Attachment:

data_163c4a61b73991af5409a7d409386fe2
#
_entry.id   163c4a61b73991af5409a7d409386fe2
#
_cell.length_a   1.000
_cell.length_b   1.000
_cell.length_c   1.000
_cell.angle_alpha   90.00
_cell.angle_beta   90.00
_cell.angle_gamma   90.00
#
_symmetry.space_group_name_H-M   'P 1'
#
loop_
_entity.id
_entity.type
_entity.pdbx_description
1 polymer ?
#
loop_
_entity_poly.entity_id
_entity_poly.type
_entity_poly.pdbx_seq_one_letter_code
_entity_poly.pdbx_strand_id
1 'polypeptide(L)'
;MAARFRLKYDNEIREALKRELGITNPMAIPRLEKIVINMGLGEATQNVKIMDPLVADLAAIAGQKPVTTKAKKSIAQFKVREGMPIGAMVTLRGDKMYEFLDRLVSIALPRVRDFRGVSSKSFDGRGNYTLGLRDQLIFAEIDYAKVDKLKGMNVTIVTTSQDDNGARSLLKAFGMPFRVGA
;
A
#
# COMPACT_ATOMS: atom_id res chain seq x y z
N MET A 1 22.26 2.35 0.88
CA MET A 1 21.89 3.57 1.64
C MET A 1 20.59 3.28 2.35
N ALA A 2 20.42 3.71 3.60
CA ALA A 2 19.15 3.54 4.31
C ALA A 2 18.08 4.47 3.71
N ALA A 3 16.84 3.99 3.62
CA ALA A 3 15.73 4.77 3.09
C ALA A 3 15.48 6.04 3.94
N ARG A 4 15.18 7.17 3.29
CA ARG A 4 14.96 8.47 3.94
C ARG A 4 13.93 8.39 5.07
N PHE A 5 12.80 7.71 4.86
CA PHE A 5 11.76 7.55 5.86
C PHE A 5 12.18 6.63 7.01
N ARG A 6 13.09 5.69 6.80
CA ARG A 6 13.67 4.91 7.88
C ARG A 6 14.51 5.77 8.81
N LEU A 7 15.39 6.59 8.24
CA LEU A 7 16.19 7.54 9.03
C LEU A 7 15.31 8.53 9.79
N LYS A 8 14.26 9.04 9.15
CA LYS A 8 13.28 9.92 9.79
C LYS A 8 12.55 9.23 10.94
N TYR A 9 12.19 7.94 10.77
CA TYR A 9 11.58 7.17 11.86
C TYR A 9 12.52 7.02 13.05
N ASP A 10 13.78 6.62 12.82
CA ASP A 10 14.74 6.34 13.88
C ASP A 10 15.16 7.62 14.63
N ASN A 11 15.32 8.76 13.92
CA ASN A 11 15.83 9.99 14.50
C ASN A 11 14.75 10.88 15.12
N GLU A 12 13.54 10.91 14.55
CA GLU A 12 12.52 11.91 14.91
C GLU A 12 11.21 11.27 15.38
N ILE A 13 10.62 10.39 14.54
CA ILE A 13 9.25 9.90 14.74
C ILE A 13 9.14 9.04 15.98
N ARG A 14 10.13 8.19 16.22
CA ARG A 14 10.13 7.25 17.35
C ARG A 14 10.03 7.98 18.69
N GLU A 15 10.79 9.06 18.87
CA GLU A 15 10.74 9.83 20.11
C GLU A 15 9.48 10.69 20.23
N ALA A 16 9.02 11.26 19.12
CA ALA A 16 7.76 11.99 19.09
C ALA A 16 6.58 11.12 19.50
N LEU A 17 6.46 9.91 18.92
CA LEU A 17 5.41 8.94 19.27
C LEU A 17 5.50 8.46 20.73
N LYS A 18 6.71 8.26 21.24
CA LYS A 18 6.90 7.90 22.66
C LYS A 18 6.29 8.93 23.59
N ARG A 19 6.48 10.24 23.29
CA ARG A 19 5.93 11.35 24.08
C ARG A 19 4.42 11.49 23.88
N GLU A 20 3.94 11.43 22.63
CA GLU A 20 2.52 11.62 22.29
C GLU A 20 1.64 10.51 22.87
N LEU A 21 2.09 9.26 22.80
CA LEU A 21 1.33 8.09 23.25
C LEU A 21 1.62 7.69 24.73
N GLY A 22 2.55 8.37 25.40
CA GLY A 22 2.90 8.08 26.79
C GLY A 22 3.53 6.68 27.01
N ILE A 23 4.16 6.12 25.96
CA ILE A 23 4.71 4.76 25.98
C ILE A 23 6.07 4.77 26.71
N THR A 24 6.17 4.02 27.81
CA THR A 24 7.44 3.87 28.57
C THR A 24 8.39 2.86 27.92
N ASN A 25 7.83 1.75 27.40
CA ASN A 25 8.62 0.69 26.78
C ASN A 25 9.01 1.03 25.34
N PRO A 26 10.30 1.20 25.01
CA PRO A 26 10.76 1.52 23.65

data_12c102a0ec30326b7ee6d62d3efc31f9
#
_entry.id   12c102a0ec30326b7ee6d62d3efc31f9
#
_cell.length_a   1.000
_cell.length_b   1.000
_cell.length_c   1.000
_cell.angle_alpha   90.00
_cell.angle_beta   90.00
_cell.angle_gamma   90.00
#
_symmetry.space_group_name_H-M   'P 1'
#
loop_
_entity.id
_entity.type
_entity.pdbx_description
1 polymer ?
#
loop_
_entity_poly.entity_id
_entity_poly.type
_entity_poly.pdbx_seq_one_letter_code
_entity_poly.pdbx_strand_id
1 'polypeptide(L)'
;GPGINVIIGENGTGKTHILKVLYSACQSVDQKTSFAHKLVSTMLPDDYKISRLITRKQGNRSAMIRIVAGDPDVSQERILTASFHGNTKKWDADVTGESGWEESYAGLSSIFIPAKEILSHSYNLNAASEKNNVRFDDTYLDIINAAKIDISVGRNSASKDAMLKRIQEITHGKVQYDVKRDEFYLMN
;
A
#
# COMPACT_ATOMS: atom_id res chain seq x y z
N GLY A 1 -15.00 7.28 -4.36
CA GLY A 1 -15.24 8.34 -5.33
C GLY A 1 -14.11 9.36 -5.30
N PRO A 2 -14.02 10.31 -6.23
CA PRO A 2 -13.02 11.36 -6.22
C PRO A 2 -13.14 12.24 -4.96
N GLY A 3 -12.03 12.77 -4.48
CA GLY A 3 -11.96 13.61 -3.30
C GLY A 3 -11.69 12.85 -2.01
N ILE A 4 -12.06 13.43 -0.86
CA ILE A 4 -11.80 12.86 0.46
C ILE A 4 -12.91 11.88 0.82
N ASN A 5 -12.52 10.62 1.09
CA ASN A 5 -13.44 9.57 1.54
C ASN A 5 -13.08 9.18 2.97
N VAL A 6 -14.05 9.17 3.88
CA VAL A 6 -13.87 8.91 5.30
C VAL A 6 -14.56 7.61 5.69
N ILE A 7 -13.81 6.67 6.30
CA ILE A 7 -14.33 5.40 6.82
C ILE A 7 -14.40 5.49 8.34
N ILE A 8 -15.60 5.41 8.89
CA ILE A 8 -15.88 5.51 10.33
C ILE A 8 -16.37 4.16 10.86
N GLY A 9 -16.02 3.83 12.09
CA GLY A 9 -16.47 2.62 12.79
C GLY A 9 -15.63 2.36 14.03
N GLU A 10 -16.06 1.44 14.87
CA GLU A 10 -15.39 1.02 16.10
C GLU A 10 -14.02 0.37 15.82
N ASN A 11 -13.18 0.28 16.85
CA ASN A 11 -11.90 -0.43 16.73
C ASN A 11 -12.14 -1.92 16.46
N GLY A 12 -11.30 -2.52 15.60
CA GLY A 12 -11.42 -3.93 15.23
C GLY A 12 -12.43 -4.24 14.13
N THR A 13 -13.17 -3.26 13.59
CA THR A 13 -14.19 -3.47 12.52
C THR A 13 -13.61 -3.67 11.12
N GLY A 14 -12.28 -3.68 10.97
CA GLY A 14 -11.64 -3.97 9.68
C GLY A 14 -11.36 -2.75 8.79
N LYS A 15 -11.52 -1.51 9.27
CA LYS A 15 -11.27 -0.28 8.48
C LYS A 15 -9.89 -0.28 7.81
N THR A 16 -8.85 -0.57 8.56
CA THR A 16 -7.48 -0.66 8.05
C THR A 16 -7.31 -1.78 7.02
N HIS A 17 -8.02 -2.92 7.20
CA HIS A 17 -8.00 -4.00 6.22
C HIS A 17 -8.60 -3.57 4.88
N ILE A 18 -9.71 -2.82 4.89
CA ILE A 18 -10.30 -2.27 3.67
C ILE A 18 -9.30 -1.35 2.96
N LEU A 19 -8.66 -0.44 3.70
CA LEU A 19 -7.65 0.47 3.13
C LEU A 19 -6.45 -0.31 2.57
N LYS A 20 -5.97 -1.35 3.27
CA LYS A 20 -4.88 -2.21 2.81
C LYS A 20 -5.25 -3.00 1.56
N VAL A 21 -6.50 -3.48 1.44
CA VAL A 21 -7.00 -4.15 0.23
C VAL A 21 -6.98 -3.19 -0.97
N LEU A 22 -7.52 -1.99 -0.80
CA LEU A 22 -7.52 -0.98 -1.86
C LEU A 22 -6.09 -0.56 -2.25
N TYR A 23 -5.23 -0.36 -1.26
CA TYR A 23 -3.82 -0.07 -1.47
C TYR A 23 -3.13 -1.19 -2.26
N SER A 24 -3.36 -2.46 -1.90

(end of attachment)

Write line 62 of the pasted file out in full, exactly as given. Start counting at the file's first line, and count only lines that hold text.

CA ASN A 11 15.83 9.99 14.50